These people just don’t get it do they. If airlines are going to pay for emissions cuts in other sectors then those magical other sectors are going to have to reduce their emissions even more than they were going to need to anyway. And that ain’t going to be easy. With their logic, what will happen in the end will be lots of the big powerful important sectors paying the little rubbish ones to reduce their emissions. Before they know it they’ll have to reduce their emissions 100, 200 or 300%.

If these were absolutely essential flights we are talking about then some people might forgive the Government for this approach. But so many of them are short-haul flights to places that can easily be reached by other means, – surely getting rid of those should be the first priority, and then think about trading or offsetting or whatever.

The telling sentence of the whole consultation document is the following – “Our work shows that a third runway at Heathrow would bring net economic benefits of around £5bn in net present value terms, even after taking into account of climate change and noise costs.”

Hooray! We’ll be up to our necks in floods and a few local residents will be deaf and homeless, but it’s okay because think of the money! Woohoo! (This money would be over 70 years by the way – and the economic reasoning behind it has been branded ‘flawed and misleading’ by a report from an independent research and consultancy firm, CE Delft (5).)

It’s the last bit that gets me. “….even after taking into account of climate change and noise costs.” You can’t figure climate change into an economical calculation and then forget about it. A financial cost of climate change is not the only cost. There are lives at stake here.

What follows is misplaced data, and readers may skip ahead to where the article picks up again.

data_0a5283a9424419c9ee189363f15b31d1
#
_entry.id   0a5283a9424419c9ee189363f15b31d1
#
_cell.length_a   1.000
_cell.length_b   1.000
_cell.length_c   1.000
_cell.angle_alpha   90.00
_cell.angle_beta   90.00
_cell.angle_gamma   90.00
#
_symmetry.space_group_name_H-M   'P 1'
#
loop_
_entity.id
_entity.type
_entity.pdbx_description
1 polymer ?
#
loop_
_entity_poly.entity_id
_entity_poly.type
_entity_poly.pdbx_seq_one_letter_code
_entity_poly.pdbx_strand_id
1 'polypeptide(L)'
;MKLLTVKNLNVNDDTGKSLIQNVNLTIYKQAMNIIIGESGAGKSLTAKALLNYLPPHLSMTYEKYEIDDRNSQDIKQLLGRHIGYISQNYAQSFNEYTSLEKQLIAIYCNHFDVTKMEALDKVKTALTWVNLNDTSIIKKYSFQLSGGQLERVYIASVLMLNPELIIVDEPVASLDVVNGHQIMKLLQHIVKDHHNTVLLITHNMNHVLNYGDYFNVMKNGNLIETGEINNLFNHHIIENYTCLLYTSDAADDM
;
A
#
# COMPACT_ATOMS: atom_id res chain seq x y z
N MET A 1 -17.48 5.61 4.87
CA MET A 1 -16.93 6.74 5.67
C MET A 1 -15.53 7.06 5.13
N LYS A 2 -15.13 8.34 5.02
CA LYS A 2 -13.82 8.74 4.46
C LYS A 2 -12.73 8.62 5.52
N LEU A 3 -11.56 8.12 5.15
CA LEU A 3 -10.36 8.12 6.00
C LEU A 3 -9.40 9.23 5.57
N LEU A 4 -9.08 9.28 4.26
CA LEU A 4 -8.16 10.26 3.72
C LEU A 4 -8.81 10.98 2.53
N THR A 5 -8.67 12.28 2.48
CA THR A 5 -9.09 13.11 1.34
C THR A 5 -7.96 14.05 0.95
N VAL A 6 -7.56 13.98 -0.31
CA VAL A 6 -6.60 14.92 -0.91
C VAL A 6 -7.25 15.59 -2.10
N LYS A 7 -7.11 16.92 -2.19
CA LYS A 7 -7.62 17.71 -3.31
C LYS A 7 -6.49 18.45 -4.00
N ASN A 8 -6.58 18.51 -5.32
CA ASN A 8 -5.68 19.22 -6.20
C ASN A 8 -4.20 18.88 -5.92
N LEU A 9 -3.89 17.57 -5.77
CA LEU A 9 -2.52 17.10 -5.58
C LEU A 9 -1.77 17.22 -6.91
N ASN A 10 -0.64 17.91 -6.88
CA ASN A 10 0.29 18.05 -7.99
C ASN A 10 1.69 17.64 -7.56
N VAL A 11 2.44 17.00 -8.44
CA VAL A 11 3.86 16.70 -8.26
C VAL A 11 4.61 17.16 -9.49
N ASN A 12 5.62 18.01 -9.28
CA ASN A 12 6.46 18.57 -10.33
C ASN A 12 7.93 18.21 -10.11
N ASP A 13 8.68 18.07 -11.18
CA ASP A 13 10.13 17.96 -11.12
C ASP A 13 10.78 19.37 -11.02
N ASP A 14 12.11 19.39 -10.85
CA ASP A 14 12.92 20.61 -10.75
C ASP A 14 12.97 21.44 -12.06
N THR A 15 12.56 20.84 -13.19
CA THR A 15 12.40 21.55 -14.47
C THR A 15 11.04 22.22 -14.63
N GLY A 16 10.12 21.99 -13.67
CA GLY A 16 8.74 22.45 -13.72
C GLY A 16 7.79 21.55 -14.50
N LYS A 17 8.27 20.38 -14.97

Unfortunately the Government is not adverse to including human lives as part of the economic balance sheet – as pointed out by George Monbiot discussing the Stern Report (the report which the Government has a habit of trying to use as it’s get-out-of-jail-free card whenever it can – including in this consultation document)(6).

The UK’s fastest growing source of emissions is aviation. Is the Government really trying to tell us that Heathrow is going to be the exception to their professed green credentials? Are they really saying this is the only carbon-generating idea they are going to use our money for, and that apart from this they are going to be little angels? Pull the other one. What about coal powered energy generation that they are just about to revitalise? Are we going to offset that too?

We need to do everything we can to stop this runway being built. The protests this week were just the start.

1. ‘Climate campaigners bring peaceful protest to Heathrow’ – Greenpeace, 25th February 2008.
2. ‘Climate campaigners hang ‘NO 3rd RUNWAY’ banner before PMQs’ – Plane Stupid, 27th February 2008.
3. ‘Legal action threatened over ‘sham’ Heathrow consultation’ – The Independent Online, 23rd November 2007.
4. ‘Adding Capacity at Heathrow Airport – Summary’ – Department for Transport. 27th February 2008.
5. ‘The Government’s support for a third runway at Heathrow is “flawed and misleading”’ – HACAN ClearSkies.
6. ‘An exchange of souls’ – George Monbiot, 19th February 2008.